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Natural gas discovery in sea
Updated: 2006-07-15 16:21

China's Ministry of Land and Resources has confirmed the discovery of huge natural gas reserves in South China Sea.

In a circular released on Thursday, the ministry announced the discovery of natural gas reserves exceeding 100 billion cubic meters in a prospect well named LW3-1-1.

It may be the largest offshore natural gas discovery ever made in China, said the ministry.

The discovery is also one of the several great oil and gas discoveries ever made in the first six months of 2006 around the world, said Ian Cross, vice president of International Petroleum Information, IHS, a famous global technological information provider.

Located at the Pearl River Mouth Basin 250 kilometers from Hong Kong, LW3-1-1, drilled at a depth of 1,480 meters, is China's first deepwater well with a drilling depth of more than 1,000 meters.

The "important" discovery showed the huge potential reserves of oil and gas in South China Sea, the ministry said.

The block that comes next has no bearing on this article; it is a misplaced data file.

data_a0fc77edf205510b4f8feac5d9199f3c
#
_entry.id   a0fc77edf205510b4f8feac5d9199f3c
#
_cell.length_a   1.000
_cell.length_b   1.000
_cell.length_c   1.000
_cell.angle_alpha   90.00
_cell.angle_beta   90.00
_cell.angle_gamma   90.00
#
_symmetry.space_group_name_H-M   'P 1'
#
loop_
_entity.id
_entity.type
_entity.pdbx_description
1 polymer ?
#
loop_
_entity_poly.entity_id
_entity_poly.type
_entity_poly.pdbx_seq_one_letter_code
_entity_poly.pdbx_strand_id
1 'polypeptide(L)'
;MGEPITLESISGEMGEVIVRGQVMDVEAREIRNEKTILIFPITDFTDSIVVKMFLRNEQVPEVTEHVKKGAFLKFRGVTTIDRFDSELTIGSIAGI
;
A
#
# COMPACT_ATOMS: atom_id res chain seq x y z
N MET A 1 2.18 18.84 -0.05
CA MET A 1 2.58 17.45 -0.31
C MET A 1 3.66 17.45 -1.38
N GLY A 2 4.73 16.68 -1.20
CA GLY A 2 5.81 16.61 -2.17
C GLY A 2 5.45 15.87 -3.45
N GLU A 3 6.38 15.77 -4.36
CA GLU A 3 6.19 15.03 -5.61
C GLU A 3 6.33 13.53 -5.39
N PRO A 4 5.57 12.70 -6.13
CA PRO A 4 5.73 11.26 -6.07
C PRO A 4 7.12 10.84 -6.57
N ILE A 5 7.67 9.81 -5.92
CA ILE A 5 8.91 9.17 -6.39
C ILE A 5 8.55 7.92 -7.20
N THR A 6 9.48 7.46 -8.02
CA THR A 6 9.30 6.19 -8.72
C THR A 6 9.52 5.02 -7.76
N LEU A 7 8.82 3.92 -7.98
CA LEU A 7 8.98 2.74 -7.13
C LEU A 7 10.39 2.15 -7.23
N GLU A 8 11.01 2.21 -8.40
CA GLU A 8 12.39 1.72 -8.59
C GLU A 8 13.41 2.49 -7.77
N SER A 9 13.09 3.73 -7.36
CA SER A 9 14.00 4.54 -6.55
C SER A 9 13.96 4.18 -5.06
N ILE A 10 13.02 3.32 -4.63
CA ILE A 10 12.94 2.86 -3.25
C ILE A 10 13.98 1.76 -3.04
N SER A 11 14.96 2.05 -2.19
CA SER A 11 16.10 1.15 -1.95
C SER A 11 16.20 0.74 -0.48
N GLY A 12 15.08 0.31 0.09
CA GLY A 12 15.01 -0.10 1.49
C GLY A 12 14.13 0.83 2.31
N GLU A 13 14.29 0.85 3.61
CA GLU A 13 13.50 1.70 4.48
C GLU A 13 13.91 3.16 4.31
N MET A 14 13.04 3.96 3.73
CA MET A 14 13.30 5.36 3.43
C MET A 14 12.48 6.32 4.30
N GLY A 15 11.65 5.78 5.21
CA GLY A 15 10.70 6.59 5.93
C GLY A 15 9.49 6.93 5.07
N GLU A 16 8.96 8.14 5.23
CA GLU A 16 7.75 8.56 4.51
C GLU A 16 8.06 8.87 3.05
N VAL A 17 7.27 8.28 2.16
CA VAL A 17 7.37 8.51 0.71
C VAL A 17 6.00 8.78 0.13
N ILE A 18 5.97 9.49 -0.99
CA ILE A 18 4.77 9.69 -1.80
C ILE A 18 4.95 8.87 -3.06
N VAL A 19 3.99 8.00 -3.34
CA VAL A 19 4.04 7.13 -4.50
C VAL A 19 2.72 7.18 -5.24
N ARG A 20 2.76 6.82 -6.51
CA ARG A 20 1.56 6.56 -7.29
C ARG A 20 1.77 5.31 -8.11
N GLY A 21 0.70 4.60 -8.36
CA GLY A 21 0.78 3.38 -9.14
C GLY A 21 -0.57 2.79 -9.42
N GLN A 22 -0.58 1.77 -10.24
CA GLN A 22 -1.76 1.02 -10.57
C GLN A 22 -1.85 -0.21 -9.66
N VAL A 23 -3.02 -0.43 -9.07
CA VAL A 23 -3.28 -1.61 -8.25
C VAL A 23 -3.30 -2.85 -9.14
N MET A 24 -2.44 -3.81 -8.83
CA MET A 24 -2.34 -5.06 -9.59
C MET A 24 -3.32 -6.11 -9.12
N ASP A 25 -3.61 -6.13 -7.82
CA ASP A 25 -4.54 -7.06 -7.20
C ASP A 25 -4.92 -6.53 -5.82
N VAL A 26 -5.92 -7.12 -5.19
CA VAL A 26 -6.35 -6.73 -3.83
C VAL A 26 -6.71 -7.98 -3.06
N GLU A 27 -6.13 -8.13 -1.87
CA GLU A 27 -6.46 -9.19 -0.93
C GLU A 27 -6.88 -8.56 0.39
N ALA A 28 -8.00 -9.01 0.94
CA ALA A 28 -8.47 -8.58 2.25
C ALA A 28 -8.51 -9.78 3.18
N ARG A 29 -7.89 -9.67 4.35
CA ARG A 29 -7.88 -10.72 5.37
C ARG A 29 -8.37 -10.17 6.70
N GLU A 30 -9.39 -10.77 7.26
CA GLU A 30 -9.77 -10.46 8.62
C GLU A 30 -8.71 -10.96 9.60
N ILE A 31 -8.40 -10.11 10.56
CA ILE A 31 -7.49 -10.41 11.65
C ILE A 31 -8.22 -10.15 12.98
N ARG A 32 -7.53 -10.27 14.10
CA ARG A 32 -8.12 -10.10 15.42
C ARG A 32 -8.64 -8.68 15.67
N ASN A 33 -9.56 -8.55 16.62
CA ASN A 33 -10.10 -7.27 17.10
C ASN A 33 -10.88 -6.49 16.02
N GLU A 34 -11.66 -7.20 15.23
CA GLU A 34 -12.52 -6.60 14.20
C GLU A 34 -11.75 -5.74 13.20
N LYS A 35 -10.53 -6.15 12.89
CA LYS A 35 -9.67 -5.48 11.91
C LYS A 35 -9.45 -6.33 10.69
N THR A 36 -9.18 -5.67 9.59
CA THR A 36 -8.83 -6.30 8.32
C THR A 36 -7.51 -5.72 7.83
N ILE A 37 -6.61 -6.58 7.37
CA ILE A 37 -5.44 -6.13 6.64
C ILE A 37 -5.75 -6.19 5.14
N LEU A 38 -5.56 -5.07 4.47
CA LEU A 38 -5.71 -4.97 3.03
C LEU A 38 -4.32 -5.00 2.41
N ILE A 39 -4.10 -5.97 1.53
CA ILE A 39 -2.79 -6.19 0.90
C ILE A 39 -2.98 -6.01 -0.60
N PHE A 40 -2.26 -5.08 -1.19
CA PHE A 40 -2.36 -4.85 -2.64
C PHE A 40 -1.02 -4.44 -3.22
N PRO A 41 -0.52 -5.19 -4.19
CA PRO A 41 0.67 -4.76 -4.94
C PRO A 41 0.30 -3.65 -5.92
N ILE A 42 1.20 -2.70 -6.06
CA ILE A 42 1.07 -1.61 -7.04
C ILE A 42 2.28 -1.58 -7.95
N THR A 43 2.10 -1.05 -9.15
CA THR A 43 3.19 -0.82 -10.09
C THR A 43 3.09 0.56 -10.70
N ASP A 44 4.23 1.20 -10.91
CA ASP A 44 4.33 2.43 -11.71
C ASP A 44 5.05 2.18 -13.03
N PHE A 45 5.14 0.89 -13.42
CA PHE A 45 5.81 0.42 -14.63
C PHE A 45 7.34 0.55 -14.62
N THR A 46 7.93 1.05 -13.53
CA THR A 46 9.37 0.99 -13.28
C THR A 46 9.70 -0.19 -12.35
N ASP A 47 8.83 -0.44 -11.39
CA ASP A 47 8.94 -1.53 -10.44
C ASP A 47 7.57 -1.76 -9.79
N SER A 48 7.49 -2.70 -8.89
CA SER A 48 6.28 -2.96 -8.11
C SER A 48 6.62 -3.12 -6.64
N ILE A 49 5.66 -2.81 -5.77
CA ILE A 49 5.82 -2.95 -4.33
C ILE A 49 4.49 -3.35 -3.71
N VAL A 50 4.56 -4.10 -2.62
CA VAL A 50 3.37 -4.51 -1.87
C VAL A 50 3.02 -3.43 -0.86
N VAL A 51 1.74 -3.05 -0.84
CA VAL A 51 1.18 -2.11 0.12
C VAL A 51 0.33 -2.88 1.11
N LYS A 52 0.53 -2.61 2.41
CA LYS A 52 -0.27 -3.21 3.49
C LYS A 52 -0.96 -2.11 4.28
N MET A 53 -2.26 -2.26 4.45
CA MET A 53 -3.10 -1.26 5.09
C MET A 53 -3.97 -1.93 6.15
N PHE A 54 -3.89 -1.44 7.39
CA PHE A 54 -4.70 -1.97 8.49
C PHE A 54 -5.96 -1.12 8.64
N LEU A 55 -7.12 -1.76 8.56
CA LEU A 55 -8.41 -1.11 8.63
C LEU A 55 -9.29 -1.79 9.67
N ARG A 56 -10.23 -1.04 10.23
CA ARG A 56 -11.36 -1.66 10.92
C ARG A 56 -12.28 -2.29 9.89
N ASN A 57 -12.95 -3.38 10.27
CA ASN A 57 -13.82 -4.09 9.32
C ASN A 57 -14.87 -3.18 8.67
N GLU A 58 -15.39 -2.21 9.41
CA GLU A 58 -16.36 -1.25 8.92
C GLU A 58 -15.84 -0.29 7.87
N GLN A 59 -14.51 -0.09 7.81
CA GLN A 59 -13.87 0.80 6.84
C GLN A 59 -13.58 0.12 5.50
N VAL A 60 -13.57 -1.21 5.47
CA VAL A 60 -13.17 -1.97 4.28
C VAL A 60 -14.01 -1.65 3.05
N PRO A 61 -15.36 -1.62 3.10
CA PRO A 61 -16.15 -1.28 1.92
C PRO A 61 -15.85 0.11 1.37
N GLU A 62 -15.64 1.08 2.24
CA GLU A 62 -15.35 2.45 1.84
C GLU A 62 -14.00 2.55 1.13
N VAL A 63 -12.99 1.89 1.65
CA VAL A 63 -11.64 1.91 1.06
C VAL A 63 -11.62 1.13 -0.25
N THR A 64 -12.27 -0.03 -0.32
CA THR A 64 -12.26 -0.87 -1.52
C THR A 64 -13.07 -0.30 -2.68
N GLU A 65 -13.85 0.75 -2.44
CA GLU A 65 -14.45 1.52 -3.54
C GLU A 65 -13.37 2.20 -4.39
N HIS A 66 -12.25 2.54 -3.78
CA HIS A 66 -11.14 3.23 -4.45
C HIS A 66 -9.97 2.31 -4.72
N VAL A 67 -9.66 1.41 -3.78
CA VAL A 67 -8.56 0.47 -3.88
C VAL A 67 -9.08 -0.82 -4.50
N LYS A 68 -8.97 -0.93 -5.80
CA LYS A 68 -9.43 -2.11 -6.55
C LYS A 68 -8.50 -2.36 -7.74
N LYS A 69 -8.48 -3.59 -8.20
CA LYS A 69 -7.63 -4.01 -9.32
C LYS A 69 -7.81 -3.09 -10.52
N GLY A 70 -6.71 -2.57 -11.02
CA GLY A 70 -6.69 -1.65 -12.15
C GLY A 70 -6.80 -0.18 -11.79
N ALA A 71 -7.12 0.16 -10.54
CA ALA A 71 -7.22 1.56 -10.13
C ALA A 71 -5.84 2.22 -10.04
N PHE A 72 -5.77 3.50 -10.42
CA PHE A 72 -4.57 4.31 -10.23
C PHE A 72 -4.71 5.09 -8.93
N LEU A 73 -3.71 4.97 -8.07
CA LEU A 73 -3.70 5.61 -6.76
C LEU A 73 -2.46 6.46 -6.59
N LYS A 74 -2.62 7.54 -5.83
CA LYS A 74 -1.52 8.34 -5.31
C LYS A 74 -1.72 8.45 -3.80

The ministry's announcement confirmed the natural gas discovery made by Canada-listed Husky Energy Inc, the operator of the prospect well.

Husky estimated last month that LW3-1-1, the first prospect well drilled at the production sharing contract (PSC) block with the China National Offshore Oil Corporation (CNOOC), China's largest offshore oil producer, contains a potential recoverable reserve of four to six trillion cubic feet (113 to 170 billion cubic meters) of natural gas.

Following the Husky news release, the China National Offshore Oil Company Limited (CNOOC Ltd), a 70.64 percent held subsidiary of CNOOC, saw a 12-percent rise of its share price on the Hong Kong Exchanges and Clearing Limited (HKEx) over two days.

Four days after Husky's announcement, however, a statement released by CNOOC Ltd on the HKEx said the discovery needed further evaluation and governmental confirmation.

China launched its strategic exploration and appraisal of potential oil and gas reserves in the northern part of South China Sea in 2004.

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